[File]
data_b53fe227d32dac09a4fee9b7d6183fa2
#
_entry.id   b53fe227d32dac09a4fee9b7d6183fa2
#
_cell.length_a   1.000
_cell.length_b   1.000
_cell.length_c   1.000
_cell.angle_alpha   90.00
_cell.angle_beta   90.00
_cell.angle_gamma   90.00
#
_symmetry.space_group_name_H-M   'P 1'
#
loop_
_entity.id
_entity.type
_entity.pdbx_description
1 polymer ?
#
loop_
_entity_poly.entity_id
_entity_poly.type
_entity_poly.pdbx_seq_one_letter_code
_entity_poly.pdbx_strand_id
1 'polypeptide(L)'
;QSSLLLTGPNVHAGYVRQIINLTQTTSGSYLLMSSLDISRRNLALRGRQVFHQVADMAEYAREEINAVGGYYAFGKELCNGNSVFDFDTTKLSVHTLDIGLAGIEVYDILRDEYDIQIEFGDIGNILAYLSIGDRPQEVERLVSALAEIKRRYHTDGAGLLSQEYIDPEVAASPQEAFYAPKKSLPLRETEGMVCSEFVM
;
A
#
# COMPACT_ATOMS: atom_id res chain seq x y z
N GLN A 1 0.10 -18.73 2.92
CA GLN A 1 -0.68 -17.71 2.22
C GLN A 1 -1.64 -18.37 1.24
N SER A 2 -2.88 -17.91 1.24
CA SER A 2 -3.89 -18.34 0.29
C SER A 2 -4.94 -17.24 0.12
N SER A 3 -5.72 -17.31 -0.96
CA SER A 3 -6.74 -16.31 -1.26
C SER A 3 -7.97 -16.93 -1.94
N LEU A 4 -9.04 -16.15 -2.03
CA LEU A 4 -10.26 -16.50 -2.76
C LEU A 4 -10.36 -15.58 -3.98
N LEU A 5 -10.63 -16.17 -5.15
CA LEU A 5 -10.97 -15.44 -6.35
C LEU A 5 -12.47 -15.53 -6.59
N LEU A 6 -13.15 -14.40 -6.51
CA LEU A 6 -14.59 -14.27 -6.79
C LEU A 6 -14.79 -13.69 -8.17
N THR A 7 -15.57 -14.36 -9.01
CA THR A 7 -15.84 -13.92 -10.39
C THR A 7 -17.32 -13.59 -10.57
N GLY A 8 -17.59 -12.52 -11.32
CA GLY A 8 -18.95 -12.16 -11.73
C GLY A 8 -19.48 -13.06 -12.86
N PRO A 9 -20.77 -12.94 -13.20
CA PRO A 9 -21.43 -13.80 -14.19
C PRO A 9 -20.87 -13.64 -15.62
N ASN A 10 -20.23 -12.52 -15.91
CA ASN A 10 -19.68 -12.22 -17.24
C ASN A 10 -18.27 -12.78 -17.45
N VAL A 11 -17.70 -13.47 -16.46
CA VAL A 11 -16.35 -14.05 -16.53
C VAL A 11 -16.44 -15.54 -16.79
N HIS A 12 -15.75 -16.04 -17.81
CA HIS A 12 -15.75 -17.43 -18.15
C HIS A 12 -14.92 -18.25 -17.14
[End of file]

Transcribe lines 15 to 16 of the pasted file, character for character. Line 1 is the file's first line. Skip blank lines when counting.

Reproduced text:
_entity.id
_entity.type